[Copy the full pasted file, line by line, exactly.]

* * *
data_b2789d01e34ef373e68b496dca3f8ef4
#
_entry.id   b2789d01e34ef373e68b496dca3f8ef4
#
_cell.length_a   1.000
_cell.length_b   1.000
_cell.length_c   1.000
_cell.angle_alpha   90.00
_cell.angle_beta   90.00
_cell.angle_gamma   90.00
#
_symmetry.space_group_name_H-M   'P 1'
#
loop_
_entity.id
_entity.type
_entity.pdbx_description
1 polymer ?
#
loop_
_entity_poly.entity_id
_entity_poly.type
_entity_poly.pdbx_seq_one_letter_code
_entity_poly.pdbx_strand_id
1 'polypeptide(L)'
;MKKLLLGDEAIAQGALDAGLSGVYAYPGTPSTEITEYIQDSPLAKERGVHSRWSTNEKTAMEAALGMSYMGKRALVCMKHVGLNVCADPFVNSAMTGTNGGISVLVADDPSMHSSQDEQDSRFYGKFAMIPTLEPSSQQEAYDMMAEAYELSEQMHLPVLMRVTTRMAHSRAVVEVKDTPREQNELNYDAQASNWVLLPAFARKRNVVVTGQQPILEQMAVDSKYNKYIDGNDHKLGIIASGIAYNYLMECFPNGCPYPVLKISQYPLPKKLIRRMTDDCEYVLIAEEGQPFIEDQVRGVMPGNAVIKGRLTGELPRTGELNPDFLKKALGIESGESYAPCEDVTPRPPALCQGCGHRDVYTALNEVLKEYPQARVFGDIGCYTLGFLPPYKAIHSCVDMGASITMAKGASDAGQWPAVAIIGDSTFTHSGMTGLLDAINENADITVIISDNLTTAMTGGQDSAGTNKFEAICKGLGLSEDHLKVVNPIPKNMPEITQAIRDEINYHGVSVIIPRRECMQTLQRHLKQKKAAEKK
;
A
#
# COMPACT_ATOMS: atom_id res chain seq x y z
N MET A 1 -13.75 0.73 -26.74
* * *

data_b2789d01e34ef373e68b496dca3f8ef4
#
_entry.id   b2789d01e34ef373e68b496dca3f8ef4
#
_cell.length_a   1.000
_cell.length_b   1.000
_cell.length_c   1.000
_cell.angle_alpha   90.00
_cell.angle_beta   90.00
_cell.angle_gamma   90.00
#
_symmetry.space_group_name_H-M   'P 1'
#
loop_
_entity.id
_entity.type
_entity.pdbx_description
1 polymer ?
#
loop_
_entity_poly.entity_id
_entity_poly.type
_entity_poly.pdbx_seq_one_letter_code
_entity_poly.pdbx_strand_id
1 'polypeptide(L)'
;MKKLLLGDEAIAQGALDAGLSGVYAYPGTPSTEITEYIQDSPLAKERGVHSRWSTNEKTAMEAALGMSYMGKRALVCMKHVGLNVCADPFVNSAMTGTNGGISVLVADDPSMHSSQDEQDSRFYGKFAMIPTLEPSSQQEAYDMMAEAYELSEQMHLPVLMRVTTRMAHSRAVVEVKDTPREQNELNYDAQASNWVLLPAFARKRNVVVTGQQPILEQMAVDSKYNKYIDGNDHKLGIIASGIAYNYLMECFPNGCPYPVLKISQYPLPKKLIRRMTDDCEYVLIAEEGQPFIEDQVRGVMPGNAVIKGRLTGELPRTGELNPDFLKKALGIESGESYAPCEDVTPRPPALCQGCGHRDVYTALNEVLKEYPQARVFGDIGCYTLGFLPPYKAIHSCVDMGASITMAKGASDAGQWPAVAIIGDSTFTHSGMTGLLDAINENADITVIISDNLTTAMTGGQDSAGTNKFEAICKGLGLSEDHLKVVNPIPKNMPEITQAIRDEINYHGVSVIIPRRECMQTLQRHLKQKKAAEKK
;
A
#
# COMPACT_ATOMS: atom_id res chain seq x y z
N MET A 1 -13.75 0.73 -26.74